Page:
That's what I've done the past two days. Swimming, eating, laughing, walking, reading and watching movies. The temperatures have dipped below 40 and for the first time in ages we've been able to go outdoors during the day. What a blessed relief that is. To just enjoy being outside and not in an air-conditioned mall. To watch the kids run and play (and still sweat because it's still pretty warm) on the beach is the best. It's so good for all of us.

Life has been busy with Skip flying to all parts of the world, visitors to show around, school and all the activities that that entails. It's refreshing to have time this long Eid weekend to relax. We started the weekend with Pakistani takeaway and chatting and listening to music until late, which is always fun. We woke up the next morning and, like every Friday morning, we headed to the pool. A trip to Dubai mall for a good walk and to pick up some yummy bits and pieces from Eatly, set up for a lazy afternoon of snoozing, reading and watching telly.

Today we went to the pool and ran on the beach. This afternoon I have some meat slow roasting in the oven to be served up with a zingy salad and washed down with something cold. Best of all there's no work or school to rush off to tomorrow, we can just do it all again….

Thursday 2 October 2014


The past few days I've become more and more annoyed. Do you ever go through one of those times when everything just seems hard for some reason? There seems to be extra bills, you can't get a car park at the shops, you get stuck in a really bad traffic jam, you put a stain on your favourite top, no-one answers your calls or emails, your drop your phone, you try to pay for something online and the site keeps crashing and money just seems to fall out of your wallet. It's not terrible, life-long affecting stuff, but it accumulates and makes just getting through the day a little frustrating. Then when you get frustrated you do stupid things that make the whole situation worse.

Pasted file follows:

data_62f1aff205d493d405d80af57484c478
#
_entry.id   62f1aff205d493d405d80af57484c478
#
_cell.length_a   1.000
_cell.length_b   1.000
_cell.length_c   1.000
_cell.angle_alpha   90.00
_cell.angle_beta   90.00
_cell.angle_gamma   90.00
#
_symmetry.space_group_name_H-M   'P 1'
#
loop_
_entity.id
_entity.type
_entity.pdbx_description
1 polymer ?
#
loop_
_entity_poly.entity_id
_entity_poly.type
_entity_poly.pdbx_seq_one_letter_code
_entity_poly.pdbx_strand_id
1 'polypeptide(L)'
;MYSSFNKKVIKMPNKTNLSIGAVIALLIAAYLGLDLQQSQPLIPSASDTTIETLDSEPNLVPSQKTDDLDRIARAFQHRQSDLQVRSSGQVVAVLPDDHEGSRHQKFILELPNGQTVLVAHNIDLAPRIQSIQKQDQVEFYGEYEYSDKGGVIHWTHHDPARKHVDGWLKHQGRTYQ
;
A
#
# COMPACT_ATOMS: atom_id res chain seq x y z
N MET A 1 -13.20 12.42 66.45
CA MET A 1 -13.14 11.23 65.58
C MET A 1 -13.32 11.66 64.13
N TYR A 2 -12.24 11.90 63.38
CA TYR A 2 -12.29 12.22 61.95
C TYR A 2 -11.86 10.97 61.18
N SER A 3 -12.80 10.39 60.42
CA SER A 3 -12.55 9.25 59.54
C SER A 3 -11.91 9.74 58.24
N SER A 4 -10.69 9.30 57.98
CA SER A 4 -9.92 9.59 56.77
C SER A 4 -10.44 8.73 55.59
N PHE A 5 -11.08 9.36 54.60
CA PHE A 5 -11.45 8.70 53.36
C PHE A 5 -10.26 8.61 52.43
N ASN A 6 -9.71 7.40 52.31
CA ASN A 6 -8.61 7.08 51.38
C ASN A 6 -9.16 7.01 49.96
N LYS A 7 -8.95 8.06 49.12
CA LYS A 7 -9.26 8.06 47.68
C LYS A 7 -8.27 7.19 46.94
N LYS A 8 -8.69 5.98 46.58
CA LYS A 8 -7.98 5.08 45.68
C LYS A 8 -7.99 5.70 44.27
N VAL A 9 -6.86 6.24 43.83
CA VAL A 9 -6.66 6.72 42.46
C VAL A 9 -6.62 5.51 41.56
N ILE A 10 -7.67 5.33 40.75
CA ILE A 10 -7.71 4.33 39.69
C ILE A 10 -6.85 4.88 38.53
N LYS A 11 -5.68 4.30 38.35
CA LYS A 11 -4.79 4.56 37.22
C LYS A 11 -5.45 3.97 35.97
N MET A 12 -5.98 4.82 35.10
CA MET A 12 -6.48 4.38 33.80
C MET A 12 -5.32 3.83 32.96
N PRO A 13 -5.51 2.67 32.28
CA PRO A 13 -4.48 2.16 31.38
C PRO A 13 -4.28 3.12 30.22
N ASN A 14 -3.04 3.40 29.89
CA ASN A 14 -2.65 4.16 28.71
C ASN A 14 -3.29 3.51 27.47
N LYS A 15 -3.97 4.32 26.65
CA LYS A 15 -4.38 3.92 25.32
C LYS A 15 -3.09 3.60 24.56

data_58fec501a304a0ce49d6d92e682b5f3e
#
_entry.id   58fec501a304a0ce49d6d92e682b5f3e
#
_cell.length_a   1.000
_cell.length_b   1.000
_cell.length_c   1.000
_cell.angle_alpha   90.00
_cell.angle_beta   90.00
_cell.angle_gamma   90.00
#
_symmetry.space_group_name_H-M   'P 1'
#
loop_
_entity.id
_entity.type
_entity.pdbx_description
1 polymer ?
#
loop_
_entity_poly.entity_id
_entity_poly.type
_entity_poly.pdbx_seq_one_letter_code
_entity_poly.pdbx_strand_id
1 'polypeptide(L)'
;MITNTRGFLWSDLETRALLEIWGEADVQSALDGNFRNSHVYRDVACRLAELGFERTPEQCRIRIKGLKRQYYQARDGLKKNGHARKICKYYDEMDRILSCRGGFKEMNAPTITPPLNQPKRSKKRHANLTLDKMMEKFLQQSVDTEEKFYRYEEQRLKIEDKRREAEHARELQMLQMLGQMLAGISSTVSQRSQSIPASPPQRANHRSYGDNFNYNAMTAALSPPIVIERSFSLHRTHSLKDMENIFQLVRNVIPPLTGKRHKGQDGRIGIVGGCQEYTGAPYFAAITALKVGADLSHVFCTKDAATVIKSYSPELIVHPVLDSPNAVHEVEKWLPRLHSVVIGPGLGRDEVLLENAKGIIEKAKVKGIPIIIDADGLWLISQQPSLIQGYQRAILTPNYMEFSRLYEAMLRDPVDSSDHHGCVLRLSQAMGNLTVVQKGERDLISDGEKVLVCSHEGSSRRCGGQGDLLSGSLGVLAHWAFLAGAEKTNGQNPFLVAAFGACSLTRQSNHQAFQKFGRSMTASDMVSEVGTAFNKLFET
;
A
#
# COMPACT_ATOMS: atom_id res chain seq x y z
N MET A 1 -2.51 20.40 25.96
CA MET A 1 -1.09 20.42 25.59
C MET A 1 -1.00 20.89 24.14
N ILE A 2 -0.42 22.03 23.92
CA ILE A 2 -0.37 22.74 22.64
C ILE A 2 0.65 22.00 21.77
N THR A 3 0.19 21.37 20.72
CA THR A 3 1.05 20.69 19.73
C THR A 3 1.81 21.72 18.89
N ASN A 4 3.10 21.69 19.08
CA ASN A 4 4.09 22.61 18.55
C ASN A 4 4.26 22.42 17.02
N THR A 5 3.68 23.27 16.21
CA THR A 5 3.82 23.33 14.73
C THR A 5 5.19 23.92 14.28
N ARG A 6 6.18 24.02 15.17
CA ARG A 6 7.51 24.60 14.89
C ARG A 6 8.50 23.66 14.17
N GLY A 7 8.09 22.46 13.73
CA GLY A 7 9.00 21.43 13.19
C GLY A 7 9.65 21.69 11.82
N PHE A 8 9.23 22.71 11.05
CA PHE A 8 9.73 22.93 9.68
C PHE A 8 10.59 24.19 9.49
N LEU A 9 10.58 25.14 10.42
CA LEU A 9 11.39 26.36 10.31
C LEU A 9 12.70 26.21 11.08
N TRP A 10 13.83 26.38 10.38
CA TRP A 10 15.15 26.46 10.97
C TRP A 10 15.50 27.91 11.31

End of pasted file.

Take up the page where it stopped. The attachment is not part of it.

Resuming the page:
This has been me this week. Feeling grumpy by life not going as smoothly as it could have. Then to add to it you open your computer and read stupid people saying moronic things and you wonder how they have the energy to get so wound up about matters that don't really matter. Then you read on and see that you're at war again in Iraq, for the third time in my lifetime (although there have been five wars in total in Iraq in my lifetime) and you wonder why leaders don't seem to consider that dropping bombs on people might not actually work in the long-term. (For example, Tony Blair saying that troops on the ground in Iraq were necessary and he knows because we face the same terrorists today that he faced after 2003 and they only way they eradicated them was by putting troops on the ground. Do you think he actually listened to what he said?)

I've also discovered there is a phenomenon in Dubai - you need to get out of the city every three months or you start to go a little bonkers. Yesterday I realised it's been three months since I'd had a break away from Dubai, so perhaps that was contributing to the craziness in my mind. As much as I love this city, it's good to have a little time-out now and again, come back refreshed.